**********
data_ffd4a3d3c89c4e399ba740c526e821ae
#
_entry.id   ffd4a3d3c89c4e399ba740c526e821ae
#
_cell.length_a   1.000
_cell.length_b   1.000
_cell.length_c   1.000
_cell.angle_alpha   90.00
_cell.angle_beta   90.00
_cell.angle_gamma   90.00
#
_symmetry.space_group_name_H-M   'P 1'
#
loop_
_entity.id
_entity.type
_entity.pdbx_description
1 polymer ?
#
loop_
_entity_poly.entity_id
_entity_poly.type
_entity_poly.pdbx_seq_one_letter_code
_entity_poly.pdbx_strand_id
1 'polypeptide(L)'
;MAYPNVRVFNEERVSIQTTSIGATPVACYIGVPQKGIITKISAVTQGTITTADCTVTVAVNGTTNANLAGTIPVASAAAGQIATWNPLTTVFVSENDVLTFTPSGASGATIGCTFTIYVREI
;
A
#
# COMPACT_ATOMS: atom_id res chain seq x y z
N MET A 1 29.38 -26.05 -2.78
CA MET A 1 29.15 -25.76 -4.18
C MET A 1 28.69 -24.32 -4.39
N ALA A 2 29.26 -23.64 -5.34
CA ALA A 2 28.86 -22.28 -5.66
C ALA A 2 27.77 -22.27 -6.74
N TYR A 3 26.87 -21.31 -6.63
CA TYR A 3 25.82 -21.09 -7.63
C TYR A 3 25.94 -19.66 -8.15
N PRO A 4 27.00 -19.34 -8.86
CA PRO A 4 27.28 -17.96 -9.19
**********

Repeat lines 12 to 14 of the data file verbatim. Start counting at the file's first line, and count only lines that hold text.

_symmetry.space_group_name_H-M   'P 1'
#
loop_